Waikato DHB survey indicative of national crisis
22 July 2019
Waikato DHB survey indicative of national crisis; health minister guilty of dereliction of duty
One of the country’s largest district health boards has a severe shortage of hospital specialists, says the senior doctors’ union, the Association of Salaried Medical Specialists (ASMS).
Executive Director Ian Powell says a survey of departmental heads at Waikato District Health Board reveals the DHB needs another 48.6 full-time equivalent (27.6%) specialists – but at the time of the survey it was advertising just 25.5 FTE vacancies.
Mr Powell says the Waikato DHB Resource Review released to staff by the DHB’s newly-appointed Commissioner Dr Karen Poutasi claimed the DHB employs too many specialists. The review’s shoddy analysis is contradicted by the assessment of its own clinical leaders. It is also contradicted by official population data (see background note below).
This is factually inaccurate and ought to be corrected, or the Commissioner risks exacerbating the “unproductive tension” between management and staff described elsewhere in the report, Mr Powell says.
“This survey confirms they’re working significantly shorthanded in Waikato, which puts pressure on the specialists already on the wards who are grappling with high levels of patient need,” says Mr Powell.
“We’re seeing similar results at other DHBs and it’s indicative of a national crisis in the senior medical workforce.”
The ASMS survey of departmental heads was carried out in May and June this year, part of an ongoing series of surveys at eight selected DHBs. The aim is to assess, in the view of clinical leaders, how many SMO FTEs are needed to provide a safe and quality service for patients, including patients in need of treatment but unable to access it.
“The identified shortfall at Waikato DHB is the largest of the eight DHBs surveyed so far. The average shortage in these DHBs is 22%, making Waikato the worst of a national disgrace.”
ASMS distributed the survey to 30 HoDs at the DHB and received responses from 15, representing about 45% (176.3 FTEs) of the senior medical workforce at Waikato DHB.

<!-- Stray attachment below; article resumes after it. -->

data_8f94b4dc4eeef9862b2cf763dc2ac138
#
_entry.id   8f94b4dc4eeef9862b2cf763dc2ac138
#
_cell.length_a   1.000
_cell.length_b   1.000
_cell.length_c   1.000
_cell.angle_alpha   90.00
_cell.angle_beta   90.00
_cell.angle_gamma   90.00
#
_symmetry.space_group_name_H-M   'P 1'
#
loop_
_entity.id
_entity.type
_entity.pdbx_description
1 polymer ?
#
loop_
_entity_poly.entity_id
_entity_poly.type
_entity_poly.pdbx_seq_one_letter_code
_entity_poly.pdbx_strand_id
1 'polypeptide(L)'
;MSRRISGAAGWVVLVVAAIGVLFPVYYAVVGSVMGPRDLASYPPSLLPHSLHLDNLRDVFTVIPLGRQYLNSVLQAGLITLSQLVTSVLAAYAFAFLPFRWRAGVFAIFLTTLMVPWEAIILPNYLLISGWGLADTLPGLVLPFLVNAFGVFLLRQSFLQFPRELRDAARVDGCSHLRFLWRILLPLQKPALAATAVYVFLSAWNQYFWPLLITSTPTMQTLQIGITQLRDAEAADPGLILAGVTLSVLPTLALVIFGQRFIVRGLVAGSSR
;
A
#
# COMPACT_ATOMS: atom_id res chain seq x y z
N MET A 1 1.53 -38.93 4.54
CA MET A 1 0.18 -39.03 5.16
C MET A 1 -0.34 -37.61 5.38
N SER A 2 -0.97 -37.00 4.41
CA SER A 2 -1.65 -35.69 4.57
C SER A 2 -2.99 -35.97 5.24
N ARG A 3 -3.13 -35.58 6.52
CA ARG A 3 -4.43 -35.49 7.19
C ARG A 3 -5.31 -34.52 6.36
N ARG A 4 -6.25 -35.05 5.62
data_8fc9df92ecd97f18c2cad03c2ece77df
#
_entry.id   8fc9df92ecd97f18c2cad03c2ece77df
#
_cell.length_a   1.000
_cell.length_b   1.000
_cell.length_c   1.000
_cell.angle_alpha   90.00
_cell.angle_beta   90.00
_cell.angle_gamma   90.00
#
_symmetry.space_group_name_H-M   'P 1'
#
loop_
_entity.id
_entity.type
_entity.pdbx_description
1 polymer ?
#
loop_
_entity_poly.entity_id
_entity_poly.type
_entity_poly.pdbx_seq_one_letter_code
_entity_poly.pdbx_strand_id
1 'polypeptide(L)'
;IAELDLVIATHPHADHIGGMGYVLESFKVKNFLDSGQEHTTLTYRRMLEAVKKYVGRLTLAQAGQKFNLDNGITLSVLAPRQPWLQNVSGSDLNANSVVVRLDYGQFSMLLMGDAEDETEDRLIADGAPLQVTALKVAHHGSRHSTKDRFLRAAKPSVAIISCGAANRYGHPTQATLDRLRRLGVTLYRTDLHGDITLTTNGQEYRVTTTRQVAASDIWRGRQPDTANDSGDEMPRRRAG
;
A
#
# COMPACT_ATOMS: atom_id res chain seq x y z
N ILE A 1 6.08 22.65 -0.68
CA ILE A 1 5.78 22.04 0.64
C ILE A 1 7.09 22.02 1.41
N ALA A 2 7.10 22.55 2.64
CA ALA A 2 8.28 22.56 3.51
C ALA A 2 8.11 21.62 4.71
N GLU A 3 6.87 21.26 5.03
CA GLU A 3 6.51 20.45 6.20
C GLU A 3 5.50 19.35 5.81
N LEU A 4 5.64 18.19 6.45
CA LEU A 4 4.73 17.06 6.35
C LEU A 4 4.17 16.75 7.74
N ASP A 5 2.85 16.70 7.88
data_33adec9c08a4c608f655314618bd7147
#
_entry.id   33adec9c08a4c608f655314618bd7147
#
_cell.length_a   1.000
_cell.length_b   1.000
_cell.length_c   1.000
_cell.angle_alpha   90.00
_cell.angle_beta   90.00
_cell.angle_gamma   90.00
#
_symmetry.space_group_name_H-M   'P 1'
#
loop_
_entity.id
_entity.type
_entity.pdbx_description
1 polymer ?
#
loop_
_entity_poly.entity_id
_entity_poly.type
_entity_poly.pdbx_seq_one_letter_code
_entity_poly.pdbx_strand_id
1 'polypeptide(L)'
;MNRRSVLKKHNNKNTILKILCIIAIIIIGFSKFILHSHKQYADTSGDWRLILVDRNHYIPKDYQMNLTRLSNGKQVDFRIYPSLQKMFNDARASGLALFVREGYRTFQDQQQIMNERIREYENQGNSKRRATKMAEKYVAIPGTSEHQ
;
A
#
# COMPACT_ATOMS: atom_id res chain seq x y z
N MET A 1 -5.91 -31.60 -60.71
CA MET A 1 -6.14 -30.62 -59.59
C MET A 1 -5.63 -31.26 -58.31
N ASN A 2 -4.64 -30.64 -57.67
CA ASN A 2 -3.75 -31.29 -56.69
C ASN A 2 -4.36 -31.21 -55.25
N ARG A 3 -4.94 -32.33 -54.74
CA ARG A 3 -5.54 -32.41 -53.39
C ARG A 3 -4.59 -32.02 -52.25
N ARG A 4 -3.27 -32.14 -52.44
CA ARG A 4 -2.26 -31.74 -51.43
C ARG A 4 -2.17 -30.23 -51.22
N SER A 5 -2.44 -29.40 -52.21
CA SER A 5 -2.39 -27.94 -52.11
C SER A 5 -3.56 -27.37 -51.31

13 HoDs (87% of
respondents) indicated they had inadequate FTE SMOs for
their services at the time of the survey.
They estimated they needed 48.6 more FTEs (27.6% of the current SMO staffing allocations in their departments).
40% indicated their SMO staff were ‘never’ or ‘rarely’ able to access the recommended level of non-clinical time (30% of hours worked). Meanwhile, 47% said non-clinical time was accessible ‘sometimes’ and 13% said ‘often’.
73% felt SMO staff had insufficient time to undertake training and education duties.
61% believed there was inadequate internal SMO backup cover for short-term sick leave, annual leave, CME leave, or for covering training and mentoring duties while staff were away.
80% considered there was inadequate access to locums or additional staff to cover for long-term leave.
Asked if the current staffing level was sufficient for full use of appropriate leave taking, as well as non-clinical time and training responsibilities, 80% said ‘no’.
The full results are available on the ASMS website at https://www.asms.org.nz/wp-content/uploads/2019/07/Waikato-DHB-staffing-survey_172221.2.pdf.
Mr Powell says the survey findings are yet more evidence of a workforce under pressure and the Government needs to take action instead of ignoring the problem.
“These shortages affect patients, specialists and the next generation of senior doctors, due to the lack of adequate time for training, supervision and mentoring.
“Health Minister David Clark is guilty of dereliction of duty by continuing to turn a blind eye to this crisis” he says.